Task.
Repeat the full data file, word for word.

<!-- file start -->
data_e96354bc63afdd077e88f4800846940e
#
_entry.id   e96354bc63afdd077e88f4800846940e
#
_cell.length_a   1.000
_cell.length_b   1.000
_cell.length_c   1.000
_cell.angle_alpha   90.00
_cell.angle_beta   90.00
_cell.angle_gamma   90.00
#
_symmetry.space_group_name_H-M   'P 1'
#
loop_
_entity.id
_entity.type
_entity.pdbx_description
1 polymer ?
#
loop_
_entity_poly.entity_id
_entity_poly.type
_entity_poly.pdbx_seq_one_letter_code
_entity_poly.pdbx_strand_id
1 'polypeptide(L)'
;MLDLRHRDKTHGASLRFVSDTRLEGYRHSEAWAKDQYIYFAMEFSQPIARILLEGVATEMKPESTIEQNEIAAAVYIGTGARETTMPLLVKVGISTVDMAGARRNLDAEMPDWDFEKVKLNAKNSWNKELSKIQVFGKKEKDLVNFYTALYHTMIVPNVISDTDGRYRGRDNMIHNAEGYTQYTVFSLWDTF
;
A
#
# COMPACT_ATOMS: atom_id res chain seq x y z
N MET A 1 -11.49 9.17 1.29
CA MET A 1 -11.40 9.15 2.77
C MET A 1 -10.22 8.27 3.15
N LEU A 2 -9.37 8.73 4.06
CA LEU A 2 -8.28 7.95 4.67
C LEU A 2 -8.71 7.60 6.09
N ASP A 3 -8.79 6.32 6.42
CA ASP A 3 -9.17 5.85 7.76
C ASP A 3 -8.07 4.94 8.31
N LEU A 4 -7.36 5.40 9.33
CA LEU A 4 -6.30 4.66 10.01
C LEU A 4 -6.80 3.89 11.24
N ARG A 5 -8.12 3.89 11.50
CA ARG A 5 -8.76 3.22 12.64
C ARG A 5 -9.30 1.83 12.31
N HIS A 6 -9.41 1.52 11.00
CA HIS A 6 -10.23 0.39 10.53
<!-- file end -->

data_e96354bc63afdd077e88f4800846940e
#
_entry.id   e96354bc63afdd077e88f4800846940e
#
_cell.length_a   1.000
_cell.length_b   1.000
_cell.length_c   1.000
_cell.angle_alpha   90.00
_cell.angle_beta   90.00
_cell.angle_gamma   90.00
#
_symmetry.space_group_name_H-M   'P 1'
#
loop_
_entity.id
_entity.type
_entity.pdbx_description
1 polymer ?
#
loop_
_entity_poly.entity_id
_entity_poly.type
_entity_poly.pdbx_seq_one_letter_code
_entity_poly.pdbx_strand_id
1 'polypeptide(L)'
;MLDLRHRDKTHGASLRFVSDTRLEGYRHSEAWAKDQYIYFAMEFSQPIARILLEGVATEMKPESTIEQNEIAAAVYIGTGARETTMPLLVKVGISTVDMAGARRNLDAEMPDWDFEKVKLNAKNSWNKELSKIQVFGKKEKDLVNFYTALYHTMIVPNVISDTDGRYRGRDNMIHNAEGYTQYTVFSLWDTF
;
A
#
# COMPACT_ATOMS: atom_id res chain seq x y z
N MET A 1 -11.49 9.17 1.29
CA MET A 1 -11.40 9.15 2.77
C MET A 1 -10.22 8.27 3.15
N LEU A 2 -9.37 8.73 4.06
CA LEU A 2 -8.28 7.95 4.67
C LEU A 2 -8.71 7.60 6.09
N ASP A 3 -8.79 6.32 6.42
CA ASP A 3 -9.17 5.85 7.76
C ASP A 3 -8.07 4.94 8.31
N LEU A 4 -7.36 5.40 9.33
CA LEU A 4 -6.30 4.66 10.01
C LEU A 4 -6.80 3.89 11.24
N ARG A 5 -8.12 3.89 11.50
CA ARG A 5 -8.76 3.22 12.64
C ARG A 5 -9.30 1.83 12.31
N HIS A 6 -9.41 1.52 11.00
CA HIS A 6 -10.23 0.39 10.53